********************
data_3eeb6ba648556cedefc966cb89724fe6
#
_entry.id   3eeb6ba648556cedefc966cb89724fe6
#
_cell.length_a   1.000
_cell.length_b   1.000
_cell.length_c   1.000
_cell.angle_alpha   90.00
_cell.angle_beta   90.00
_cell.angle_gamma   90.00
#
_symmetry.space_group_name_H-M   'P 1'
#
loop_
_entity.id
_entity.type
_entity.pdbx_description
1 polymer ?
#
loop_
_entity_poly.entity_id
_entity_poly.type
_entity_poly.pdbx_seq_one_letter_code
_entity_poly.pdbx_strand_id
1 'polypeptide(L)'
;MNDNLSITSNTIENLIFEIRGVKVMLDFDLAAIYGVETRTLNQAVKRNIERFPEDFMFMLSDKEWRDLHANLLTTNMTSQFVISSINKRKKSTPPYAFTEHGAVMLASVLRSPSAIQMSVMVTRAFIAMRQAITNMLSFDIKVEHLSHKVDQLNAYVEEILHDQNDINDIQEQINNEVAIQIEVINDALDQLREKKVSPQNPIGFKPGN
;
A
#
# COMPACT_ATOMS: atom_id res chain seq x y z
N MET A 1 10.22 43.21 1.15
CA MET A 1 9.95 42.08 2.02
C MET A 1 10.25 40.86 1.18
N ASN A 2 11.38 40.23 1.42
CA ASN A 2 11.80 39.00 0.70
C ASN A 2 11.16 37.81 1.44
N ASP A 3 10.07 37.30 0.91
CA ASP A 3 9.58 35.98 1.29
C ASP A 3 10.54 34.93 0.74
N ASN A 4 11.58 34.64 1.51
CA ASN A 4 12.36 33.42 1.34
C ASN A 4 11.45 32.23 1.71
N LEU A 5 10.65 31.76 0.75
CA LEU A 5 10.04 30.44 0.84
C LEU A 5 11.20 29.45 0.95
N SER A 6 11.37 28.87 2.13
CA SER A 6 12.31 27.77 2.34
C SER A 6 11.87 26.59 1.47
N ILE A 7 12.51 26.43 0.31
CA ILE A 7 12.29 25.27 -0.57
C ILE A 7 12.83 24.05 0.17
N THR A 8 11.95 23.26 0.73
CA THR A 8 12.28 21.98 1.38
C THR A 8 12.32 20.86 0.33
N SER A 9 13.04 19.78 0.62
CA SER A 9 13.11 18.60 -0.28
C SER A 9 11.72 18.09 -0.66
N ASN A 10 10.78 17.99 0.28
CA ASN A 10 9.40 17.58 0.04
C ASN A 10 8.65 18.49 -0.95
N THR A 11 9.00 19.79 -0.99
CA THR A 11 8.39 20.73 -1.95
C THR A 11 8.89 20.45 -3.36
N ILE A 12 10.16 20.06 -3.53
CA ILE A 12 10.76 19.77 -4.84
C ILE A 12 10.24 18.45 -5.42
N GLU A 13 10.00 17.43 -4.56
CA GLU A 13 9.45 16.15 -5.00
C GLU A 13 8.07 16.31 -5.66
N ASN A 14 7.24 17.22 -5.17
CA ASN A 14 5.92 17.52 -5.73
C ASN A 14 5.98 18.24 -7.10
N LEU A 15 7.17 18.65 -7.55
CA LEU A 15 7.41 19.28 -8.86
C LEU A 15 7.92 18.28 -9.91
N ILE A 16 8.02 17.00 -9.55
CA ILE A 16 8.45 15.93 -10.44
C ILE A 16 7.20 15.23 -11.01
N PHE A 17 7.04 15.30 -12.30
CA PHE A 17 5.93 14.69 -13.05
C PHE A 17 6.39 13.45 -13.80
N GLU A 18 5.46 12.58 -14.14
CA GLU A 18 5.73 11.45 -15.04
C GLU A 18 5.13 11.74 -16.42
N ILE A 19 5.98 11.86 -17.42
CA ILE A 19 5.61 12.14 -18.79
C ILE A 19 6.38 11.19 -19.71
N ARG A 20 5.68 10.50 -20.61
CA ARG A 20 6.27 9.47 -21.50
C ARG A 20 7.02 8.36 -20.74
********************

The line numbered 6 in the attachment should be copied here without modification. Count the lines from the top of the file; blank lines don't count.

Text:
_cell.length_b   1.000